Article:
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Friday, June 13 • 12:00pm - 1:00pm
Implicit Learning, the Brain, and 'Non-Cognitive' Skills

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Discussant: James Gambrell

Crossing the Bridge: Connecting Game-Based Implicit Science Learning to the Classroom

Elizabeth Rowe, Jodi Asbell-Clarke, Erin Bardar, Emily Kasman, Barbara MacEachern
Games offer a unique opportunity to promote and study implicit learning that could be foundational for further STEM learning. This paper reports on preliminary results from a national classroom implementation study. In this study, 42 teachers were assigned to the Bridge (classroom activities and game play), Games (game play only), or Control group. The game, Impulse, immerses players in the physical laws of Newtonian motion. Hierarchical linear modeling of data from the first 14 teachers to complete the study shows a significant positive effect of the Bridge group compared to the Control group on student’s post-assessment scores after accounting for pre-assessment scores. This Group effect, however, was significantly moderated by whether more than half of the students enrolled in the class completed the study (strong vs. weak cohort). This initial finding supports our conjecture that Impulse can help prepare some students for improved science learning in class.

No hands needed: Investigating the affordances of using a Brain Computer Interface (BCI) as a game controller and its potential effect on learning and user experience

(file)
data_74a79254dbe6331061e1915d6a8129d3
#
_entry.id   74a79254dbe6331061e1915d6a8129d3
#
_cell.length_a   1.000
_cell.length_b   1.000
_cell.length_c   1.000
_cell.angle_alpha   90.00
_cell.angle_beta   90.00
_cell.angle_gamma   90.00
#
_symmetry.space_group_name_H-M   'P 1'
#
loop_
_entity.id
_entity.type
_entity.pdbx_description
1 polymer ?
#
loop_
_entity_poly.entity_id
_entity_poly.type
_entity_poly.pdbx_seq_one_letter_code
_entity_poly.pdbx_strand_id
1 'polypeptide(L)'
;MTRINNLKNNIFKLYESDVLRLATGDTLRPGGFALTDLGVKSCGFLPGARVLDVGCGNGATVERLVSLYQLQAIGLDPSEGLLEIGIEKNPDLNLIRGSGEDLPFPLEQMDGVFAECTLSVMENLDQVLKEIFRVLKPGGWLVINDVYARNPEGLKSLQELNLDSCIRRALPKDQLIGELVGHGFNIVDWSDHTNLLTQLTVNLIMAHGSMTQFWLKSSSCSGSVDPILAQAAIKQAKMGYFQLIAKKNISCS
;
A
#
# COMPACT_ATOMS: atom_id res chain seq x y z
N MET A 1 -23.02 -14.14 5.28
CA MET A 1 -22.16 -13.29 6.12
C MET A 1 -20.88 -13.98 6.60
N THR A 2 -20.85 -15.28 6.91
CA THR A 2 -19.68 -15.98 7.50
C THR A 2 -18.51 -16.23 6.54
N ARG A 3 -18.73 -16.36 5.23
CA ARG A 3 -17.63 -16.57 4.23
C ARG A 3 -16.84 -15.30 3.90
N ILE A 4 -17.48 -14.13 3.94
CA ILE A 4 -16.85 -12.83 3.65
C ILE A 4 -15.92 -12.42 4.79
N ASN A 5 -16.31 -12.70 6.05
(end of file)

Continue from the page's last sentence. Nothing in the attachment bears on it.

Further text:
Selen Turkay, Maria Hwang, Pantiphar Chantes, Dan Hoffman, Charles Kinzer, Ahram Choi, Shuyi Hsu
Recently, Brain Computer Interfaces (BCIs) have attracted attention in the educational gaming field, but research with such devices is sparse. This study used the Emotiv EPOC BCI neuroheadset to investigate the affordances of using BCI as a game controller and its potential effect on learning and positive player experiences, with a view to providing implications for designing educational games. The study showed that the Emotiv interface helped participants learn abstract symbols and their associated English meanings as well as those who did not use the headset. Additionally, the BCI shows promising potential as fun and engagement were consistently higher throughout the game. Educational game designers can consider the potential of BCIs and how they can take advantage of increased engagement towards better learning.

Effects of the systematic playing of a mindfulness game on attentional processes
Elena Patsenka

avatar for Jodi Asbell-Clarke

Jodi Asbell-Clarke

Director, EdGE at TERC
I direct a team of game designers, researchers, and learning scientists who live and work on the edge of science and play.

Ahram Choi

Teachers College, Columbia University

Shuyi Hsu

Teachers College, Columbia University

Maria Hwang

Higher Education Institution, Teachers College, Columbia University
Teachers College, Columbia University
avatar for Barbara MacEachern

Barbara MacEachern

Outreach Coordinator/Facilitator of Fun, EdGE at TERC
My EdGE role includes leading outreach efforts and communications, actively and enthusiastically engaging young people and teachers in game testing, basically, I get to facilitate FUN. I have a background in facilitation and community-based work, as well as activity design and implementation... Read More →
avatar for Erin Bardar, PhD

Erin Bardar, PhD

Education Materials Director, EdGE at TERC
As Education Materials Director for EdGE at TERC, my role includes elements of game design, outreach, and curriculum development. I work with the design team to help ensure that beneath all the fun, the games we develop are grounded in science that is both accurate and aligned with... Read More →
avatar for Elizabeth Rowe

Elizabeth Rowe

Director of Research, EdGE at TERC
avatar for Selen Turkay

Selen Turkay

Harvard University

Friday June 13, 2014 12:00pm - 1:00pm CDT
Old Madison

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